What can parish ministry learn from missiology? Loads!
What can first world ministry learn from those working cross-culturally in developing countries? Loads.
In Translating the Bible in Action: How the Bible can be Relevant in all Languages and Cultures (Piquant, 2008) Harriet Hill and Margaret Hill take us through seven areas involved in taking the Bible and putting it into practical use. It’s written in world english which means clear communication using a limited vocabulary. There is a french language translation Traduire La Bible en Actes: Manuel pour faire un bon usage de la Bible dans chaque langue et culture (Presses Bibliques Africaines, 2011)
You don’t have to be working cross-culturally, or even in Africa to benefit from this book. We all face the same barriers to understanding and application. In the first section (after an introduction) the authors consider the theological foundations of language and culture. The key point for me is that real paradigm shifts happen when you’re reading in your mother tongue. Thus although you may be able to read in another language and gain content, there will always be far, far better engagement if you encounter the material in your ‘home’ language. This is a strong argument for Bible translation into local languages, and not settling for national languages (French, Portuguese, English, Swahili). A similar argument applies to the way the English language has changed since the seventeenth century (When the 1611 Authorised version of the Bible, and the 1662 Book of Common Prayer were published), and indeed since 1984 (when the NIV was published).
A particular challenge in many African countries, as elsewhere in the developing world, is multi-lingual churches, where the congregation is drawn from several tribal groups, and this topic forms the second main section. Yet this phenomenon has its European counterpart too. Within a single culture, there are gaps between the generations. And Great Britain is a multi-cultural nation: even in Somerset, surely one of the least ethnically mixed places in the UK, there are sizeable Polish and Portuguese communities.How do we aim to reach and include them? We are far behind our African brothers and sisters here!
Section three, Relevant Bible Use covers the basics of understanding the Bible and making pertinent application. It’s the reason I came across this book, because we distribute these on behalf of Langham Literature at the Langham Preaching seminars that I have been part of in francophone Africa. I particularly found the chapter on ‘Providing Necessary Background Information’ to be a helpful reminder of just how much knowledge we assume for interpreting the Bible.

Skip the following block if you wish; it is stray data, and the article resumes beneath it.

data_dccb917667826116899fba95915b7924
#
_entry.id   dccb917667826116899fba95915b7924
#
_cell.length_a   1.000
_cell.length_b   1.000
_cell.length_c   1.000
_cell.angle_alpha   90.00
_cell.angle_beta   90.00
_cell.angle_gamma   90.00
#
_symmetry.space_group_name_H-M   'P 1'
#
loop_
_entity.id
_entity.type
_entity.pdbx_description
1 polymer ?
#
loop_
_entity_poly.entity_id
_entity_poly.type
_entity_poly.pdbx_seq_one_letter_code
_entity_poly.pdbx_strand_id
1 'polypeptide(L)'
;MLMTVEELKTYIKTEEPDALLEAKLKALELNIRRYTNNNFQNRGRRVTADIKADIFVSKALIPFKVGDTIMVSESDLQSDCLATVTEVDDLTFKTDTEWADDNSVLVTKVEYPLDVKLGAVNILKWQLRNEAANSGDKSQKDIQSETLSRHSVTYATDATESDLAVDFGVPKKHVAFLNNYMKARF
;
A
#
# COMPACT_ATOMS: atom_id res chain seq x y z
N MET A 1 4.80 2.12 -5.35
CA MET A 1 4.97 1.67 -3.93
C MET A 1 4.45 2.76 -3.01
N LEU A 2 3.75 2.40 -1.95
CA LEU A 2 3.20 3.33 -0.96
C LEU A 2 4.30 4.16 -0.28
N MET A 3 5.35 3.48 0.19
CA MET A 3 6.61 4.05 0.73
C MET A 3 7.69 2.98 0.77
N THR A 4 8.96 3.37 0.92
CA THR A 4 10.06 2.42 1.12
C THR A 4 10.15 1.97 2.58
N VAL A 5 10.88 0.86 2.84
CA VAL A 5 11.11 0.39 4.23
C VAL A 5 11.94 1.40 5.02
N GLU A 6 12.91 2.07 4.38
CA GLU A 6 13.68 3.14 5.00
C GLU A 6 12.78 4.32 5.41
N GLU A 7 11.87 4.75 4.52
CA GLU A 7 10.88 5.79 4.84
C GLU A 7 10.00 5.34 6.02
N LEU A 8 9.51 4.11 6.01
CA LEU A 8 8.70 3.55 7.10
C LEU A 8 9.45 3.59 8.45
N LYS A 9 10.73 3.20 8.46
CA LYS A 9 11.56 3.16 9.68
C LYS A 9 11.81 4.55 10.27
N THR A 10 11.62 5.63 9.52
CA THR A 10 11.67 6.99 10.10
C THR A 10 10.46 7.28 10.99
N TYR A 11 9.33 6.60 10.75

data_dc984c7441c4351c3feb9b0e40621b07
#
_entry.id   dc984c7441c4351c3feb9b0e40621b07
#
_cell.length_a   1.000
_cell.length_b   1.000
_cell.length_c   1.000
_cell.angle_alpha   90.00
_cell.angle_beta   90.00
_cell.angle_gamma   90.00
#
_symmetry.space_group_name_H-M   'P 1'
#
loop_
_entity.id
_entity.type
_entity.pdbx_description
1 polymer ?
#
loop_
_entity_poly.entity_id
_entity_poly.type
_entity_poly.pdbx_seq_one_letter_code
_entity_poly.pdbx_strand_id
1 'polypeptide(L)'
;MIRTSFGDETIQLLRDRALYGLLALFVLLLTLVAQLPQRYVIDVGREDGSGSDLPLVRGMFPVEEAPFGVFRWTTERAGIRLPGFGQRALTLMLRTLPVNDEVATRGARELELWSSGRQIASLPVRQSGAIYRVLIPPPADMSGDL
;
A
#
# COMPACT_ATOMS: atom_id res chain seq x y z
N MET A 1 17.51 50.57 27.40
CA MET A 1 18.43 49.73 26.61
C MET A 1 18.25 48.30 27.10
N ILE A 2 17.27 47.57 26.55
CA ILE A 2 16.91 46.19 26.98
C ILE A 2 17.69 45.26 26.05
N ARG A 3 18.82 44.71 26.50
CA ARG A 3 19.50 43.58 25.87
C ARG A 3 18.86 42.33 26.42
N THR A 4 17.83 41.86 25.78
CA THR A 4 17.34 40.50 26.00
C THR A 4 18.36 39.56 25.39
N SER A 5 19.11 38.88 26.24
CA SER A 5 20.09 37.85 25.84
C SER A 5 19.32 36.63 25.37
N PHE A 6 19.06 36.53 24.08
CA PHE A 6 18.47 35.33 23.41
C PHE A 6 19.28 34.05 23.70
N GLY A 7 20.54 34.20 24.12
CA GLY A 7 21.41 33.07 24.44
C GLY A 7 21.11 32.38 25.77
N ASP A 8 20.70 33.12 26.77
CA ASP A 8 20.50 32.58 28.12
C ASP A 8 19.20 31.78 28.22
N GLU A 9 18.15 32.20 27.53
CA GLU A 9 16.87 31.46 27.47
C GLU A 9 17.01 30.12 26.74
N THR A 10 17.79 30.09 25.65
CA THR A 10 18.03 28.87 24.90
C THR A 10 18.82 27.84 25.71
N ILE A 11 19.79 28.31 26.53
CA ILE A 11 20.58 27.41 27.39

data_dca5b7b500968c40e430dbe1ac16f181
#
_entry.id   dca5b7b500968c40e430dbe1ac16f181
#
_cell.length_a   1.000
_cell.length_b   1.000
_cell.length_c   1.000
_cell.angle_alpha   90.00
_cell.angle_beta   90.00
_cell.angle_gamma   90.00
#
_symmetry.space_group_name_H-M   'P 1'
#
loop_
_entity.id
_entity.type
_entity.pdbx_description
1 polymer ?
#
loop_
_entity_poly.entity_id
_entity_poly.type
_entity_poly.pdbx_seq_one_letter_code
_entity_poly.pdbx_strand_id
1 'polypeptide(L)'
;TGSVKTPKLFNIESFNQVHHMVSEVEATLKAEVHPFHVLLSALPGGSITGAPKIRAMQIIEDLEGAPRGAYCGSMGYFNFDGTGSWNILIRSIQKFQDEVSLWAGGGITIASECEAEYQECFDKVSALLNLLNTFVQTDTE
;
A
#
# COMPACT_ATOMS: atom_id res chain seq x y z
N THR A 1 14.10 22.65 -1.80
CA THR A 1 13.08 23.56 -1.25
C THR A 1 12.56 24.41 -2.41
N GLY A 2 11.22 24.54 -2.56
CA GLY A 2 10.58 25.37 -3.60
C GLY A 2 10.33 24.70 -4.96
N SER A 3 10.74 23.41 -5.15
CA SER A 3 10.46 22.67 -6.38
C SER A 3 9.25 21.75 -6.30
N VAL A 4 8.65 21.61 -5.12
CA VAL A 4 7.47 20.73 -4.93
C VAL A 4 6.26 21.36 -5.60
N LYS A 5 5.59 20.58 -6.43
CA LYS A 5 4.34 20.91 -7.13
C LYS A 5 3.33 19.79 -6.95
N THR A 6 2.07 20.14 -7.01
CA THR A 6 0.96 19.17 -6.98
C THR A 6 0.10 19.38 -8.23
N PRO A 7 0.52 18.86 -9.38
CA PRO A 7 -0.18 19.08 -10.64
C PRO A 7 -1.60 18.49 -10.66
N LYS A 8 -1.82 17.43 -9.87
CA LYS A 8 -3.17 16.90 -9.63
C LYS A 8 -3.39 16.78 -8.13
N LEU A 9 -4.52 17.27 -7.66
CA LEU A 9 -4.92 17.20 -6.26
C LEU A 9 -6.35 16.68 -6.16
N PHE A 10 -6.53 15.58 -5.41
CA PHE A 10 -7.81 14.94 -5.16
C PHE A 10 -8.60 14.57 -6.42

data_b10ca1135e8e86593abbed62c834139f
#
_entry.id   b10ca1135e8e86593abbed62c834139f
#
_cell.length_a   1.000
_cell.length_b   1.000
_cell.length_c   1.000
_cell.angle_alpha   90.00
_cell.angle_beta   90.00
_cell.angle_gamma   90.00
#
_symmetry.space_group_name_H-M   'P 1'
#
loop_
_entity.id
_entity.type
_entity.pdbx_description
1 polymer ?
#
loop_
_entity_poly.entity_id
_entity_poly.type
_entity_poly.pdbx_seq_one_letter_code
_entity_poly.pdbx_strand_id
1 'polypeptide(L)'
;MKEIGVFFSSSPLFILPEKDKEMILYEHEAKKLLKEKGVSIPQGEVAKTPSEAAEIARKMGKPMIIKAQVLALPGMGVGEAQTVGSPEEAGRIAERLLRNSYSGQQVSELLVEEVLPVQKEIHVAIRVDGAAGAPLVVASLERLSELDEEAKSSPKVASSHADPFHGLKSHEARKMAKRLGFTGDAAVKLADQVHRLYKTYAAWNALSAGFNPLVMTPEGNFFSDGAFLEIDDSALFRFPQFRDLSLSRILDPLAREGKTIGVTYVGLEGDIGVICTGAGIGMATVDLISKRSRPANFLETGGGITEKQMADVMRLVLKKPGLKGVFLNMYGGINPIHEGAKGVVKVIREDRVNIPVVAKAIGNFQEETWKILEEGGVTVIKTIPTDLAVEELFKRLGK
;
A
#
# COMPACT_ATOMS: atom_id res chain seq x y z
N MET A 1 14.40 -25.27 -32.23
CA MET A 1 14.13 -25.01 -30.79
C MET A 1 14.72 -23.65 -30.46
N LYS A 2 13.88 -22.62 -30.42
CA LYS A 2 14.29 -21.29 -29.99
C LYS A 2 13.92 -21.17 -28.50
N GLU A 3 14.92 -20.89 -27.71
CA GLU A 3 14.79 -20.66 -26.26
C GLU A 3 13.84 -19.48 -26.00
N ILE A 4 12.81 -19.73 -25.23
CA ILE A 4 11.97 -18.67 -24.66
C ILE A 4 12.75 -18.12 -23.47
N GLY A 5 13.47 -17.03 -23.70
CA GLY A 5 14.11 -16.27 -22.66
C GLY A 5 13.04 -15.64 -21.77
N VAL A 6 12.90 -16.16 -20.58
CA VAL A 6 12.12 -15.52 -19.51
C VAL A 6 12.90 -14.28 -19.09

Sharing faith is really helpful on doing so in oral contexts. You don’t have to be in a developing world to meet one: a sizeable number of people in the UK are functionally illiterate. (Section six on literacy deals with teaching literacy, especially with African context in mind). And if you think about it, an all-age Family Service is an oral context: we tell stories, use pictures and drama, and aim to communicate the message of the Bible in a way that engages all ages, all of the time. I would like to hear more of Chronological Bible Storying, and work out how Langham Preachers could apply their sound exegetical and hermeneutical skills to this setting.
Section five looks at using your gifts of music, art and drama – chapters that any church would do well to take on board. Finally section eight Passing it on helps the reader think through the logistics of launching a new product, usually a Bible translation. There is a helpful chapter about ‘Bringing about change’.
I would recommend this book for the following reasons
1. In any context, there are sound principles to help you translate the Bible into action. If, like me, you are basically an Anglophone but working with francophone people, the french translation is a great help.
2. In any context and including the West, it’s a great summary in simple language of key concepts of missiology and ministryt
3. It’s great to think about everyday ministry through new eyes. Pastor Simon’s situation is a million miles from my own: but the obstacles in people’s hearts and in his own are not really that different; and his resources are the same – biblical wisdom and good Christian friends.